Essex was a constituency represented in the House of Commons of the Parliament of the United Kingdom from 1290 until 1832. It elected two MPs, traditionally referred to as Knights of the Shire, to the House of Commons. It was divided into two single member constituencies in the Great Reform Act.
Sir Arthur Herbert Drummond Ramsay Steel-Maitland, 1st Baronet was a British Conservative politician. He was the first Chairman of the Conservative Party from 1911 to 1916 and held junior office from 1915 to 1919 in David Lloyd George's coalition government. From 1924 to 1929 he was Minister of Labour under Stanley Baldwin, with a seat in the cabinet.
Bishop's Castle was a borough constituency in Shropshire represented in the House of Commons of the Parliament of the United Kingdom.
It was founded in 1584 and was a constituency of the House of Commons of the Parliament of England until 1707, then of the Parliament of Great Britain from 1707 to 1800, and of the Parliament of the United Kingdom from 1801 to 1832. It was represented by two burgesses.
Sir William Henry Fremantle was a British courtier and politician. He served as Treasurer of the Household from 1826 to 1837.
Henry Meysey Meysey-Thompson, 1st Baron Knaresborough was a Liberal politician who sat in the House of Commons variously between 1880 and 1905 when he was raised to the peerage as Baron Knaresborough.
Hoxton was a borough constituency centred on the Hoxton district of London. It returned one Member of Parliament (MP) to the House of Commons of the Parliament of the United Kingdom, elected by the first past the post system.
The county constituency of Northamptonshire, in the East Midlands of England was a constituency of the House of Commons of the Parliament of England, then of the Parliament of Great Britain from 1707 to 1800 and of the Parliament of the United Kingdom from 1801 to 1832 and was represented in Parliament by two MPs, traditionally known as Knights of the Shire.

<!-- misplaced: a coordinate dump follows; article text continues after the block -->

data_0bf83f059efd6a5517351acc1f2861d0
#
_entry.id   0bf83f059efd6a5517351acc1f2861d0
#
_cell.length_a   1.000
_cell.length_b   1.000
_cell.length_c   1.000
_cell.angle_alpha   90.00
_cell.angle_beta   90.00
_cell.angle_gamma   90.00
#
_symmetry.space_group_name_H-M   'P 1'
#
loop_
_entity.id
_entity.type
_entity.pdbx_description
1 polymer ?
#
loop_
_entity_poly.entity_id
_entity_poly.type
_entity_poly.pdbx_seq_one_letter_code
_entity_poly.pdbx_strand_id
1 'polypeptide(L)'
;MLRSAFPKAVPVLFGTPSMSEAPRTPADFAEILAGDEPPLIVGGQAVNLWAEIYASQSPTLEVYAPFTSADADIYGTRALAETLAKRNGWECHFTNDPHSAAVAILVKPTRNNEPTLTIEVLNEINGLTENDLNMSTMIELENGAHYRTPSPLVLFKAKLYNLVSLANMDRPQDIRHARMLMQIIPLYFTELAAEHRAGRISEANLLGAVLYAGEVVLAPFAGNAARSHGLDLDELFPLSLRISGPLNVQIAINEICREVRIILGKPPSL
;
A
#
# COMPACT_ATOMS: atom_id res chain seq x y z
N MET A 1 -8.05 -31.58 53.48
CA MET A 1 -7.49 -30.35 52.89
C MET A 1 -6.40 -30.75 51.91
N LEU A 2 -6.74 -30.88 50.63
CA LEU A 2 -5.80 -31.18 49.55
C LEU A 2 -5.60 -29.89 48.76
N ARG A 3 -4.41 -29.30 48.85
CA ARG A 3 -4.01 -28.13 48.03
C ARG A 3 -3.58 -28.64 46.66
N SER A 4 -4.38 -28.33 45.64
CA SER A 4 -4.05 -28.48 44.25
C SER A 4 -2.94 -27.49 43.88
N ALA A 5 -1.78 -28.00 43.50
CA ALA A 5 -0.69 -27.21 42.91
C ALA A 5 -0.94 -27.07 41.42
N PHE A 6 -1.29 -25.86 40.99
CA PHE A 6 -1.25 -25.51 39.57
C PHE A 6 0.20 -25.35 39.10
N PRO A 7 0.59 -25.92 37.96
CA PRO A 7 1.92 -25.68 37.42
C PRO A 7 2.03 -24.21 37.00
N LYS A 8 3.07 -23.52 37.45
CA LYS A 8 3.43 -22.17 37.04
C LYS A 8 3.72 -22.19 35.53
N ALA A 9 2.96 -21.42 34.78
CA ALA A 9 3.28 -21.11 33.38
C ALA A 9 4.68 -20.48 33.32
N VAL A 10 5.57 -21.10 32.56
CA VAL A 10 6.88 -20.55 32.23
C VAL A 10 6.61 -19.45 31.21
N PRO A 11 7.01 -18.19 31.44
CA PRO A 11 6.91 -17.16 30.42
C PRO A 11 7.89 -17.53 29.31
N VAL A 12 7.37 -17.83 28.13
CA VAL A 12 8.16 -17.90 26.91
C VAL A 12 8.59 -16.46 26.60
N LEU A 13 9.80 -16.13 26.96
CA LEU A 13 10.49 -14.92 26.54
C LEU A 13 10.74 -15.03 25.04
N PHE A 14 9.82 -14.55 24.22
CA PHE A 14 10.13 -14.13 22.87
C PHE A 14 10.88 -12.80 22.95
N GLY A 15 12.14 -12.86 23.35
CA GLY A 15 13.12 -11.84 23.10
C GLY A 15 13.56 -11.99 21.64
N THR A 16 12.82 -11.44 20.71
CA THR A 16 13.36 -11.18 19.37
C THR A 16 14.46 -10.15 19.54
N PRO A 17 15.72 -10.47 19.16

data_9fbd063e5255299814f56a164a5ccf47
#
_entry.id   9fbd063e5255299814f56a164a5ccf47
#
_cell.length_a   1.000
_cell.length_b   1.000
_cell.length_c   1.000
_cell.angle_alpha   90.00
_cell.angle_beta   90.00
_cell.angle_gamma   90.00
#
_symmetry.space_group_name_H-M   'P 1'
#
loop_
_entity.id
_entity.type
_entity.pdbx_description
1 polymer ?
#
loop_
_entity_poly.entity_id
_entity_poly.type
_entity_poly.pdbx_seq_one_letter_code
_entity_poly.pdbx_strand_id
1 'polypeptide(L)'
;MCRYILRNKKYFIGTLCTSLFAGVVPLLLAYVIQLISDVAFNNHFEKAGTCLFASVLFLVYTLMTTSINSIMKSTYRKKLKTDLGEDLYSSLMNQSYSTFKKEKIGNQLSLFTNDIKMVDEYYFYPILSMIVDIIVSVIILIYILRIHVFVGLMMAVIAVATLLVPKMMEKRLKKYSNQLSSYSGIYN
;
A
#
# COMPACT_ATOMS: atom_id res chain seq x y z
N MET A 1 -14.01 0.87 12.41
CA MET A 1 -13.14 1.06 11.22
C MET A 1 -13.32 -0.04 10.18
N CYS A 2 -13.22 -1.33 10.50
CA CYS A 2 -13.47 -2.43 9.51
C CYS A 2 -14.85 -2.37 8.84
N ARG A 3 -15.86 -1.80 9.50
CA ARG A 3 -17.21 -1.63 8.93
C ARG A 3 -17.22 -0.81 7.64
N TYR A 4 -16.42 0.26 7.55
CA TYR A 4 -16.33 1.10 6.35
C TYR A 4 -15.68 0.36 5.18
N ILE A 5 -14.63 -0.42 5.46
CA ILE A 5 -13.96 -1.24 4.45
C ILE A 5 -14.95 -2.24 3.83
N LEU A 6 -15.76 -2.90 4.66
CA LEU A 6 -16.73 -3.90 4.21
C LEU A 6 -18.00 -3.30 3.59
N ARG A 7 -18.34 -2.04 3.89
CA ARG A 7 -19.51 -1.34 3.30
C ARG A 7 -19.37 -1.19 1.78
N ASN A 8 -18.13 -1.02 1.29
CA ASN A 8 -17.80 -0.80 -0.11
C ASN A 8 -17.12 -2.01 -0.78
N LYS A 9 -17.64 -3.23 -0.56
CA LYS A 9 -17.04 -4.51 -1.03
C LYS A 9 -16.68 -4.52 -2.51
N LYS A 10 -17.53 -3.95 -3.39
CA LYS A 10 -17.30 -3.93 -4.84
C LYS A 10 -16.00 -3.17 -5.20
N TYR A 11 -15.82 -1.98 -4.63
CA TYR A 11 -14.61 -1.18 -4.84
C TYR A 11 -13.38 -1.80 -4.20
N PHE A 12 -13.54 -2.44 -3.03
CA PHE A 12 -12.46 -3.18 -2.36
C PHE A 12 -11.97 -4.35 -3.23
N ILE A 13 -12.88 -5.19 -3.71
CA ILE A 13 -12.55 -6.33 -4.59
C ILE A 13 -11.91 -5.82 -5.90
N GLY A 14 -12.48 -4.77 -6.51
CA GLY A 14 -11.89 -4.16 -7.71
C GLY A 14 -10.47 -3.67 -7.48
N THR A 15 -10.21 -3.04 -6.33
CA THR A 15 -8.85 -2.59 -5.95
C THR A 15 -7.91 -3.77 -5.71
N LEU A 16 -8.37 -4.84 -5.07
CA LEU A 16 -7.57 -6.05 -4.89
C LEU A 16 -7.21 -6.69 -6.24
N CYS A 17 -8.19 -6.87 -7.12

Sir Roger Gresley, 8th Baronet was an English author and Tory politician who sat in the House of Commons from 1835 to 1837.
Sir Edmund Anthony Harley Lechmere, 3rd Baronet was a British Conservative Party politician who sat in the House of Commons between 1866 and 1895. He was a pioneer of the Red Cross.
Sir Francis Clerke was an English lawyer and politician who sat in the House of Commons between 1661 and 1685.
Sir John Carew, 3rd Baronet of Antony, Cornwall, was an English politician who sat in the House of Commons variously between 1660 and 1692.
Bussy Mansell was a Welsh politician who sat in the House of Commons at various times between 1653 and 1699. He was a zealous Parliamentarian during the English Civil War.
Sir Francis William Sykes, 2nd Baronet was an English baronet and politician.
Edward Stradling was a Welsh politician.
Sir Philip Musgrave, 8th Baronet was an English baronet and politician.
|Parliament of England|
Parliament suspended since 1629
| Member of Parliament for Wenlock |
With: Richard Cresset 1640
William Pierpoint 1640–1644
Sir Francis Lawley
| Member of Parliament for Wenlock |
With: George Weld
Sir John Weld
| Member of Parliament for East Grinstead |
With: Thomas Pelham
Sir Richard Mason
| Member of Parliament for Yarmouth |
With: Lemuel Kingdon
|Baronetage of England|
| Baronet |
(of Stoke Milburgh, Salop)